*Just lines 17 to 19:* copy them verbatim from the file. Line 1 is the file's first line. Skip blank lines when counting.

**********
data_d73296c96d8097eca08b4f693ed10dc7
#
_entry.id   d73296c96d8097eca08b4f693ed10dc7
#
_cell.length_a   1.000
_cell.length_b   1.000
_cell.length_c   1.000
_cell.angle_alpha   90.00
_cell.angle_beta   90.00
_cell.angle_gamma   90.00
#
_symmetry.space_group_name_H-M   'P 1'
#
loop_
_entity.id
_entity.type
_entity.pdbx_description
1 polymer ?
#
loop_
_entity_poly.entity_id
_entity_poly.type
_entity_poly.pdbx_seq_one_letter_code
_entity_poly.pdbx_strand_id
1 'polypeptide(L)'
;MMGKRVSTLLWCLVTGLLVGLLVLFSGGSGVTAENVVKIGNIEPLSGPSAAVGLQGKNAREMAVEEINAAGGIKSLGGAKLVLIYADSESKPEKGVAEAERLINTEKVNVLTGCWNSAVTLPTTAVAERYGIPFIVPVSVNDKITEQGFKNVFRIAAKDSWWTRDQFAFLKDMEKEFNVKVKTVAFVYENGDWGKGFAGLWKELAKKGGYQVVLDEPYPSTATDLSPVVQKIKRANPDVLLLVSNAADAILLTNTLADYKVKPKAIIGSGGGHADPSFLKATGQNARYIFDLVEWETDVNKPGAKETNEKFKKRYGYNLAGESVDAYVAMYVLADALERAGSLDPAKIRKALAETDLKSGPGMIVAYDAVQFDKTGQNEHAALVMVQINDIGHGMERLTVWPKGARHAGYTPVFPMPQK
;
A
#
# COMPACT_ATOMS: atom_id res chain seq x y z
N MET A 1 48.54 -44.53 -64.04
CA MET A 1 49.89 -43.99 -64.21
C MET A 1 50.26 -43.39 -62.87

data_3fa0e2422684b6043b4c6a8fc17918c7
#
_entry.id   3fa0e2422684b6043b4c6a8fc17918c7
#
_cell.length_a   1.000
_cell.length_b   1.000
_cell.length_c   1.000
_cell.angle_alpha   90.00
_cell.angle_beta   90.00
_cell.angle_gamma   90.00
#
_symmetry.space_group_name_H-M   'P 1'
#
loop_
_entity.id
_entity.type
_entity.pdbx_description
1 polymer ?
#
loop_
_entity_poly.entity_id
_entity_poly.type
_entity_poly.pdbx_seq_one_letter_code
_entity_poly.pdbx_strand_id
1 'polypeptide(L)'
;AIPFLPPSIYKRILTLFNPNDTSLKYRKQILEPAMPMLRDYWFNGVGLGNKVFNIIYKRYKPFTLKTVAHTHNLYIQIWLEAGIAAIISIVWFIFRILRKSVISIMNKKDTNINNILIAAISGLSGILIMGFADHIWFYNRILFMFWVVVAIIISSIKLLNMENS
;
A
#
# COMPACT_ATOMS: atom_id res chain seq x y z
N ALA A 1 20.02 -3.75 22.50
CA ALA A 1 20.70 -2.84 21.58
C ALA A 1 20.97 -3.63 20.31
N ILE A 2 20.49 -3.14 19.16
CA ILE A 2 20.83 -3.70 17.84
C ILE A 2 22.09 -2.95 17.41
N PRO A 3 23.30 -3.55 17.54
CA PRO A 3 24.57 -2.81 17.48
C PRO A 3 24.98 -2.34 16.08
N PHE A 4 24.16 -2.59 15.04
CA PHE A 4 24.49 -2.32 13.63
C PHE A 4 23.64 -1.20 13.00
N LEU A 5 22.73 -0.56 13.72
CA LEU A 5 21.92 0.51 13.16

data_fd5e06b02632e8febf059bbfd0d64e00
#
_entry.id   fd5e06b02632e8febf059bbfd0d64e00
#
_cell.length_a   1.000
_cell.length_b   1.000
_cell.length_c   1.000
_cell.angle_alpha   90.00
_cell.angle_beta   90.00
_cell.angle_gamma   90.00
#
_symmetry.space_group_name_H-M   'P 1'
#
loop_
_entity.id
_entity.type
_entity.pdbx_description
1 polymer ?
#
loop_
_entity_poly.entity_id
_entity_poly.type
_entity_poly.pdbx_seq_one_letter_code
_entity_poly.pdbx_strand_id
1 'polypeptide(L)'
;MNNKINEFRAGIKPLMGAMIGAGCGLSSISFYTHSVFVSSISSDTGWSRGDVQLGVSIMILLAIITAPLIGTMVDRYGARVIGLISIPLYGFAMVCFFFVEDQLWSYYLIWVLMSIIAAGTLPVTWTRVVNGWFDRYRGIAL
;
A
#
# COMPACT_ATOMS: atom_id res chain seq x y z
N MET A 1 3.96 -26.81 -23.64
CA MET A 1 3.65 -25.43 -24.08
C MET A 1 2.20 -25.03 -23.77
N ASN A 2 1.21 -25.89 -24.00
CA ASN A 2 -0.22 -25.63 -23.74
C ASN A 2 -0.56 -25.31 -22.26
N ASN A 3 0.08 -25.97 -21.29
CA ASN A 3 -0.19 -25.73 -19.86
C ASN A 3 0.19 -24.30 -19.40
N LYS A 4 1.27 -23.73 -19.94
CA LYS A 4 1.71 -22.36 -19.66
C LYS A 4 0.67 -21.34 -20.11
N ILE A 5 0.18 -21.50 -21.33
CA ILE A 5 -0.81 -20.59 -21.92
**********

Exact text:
_entity.pdbx_description
1 polymer ?
#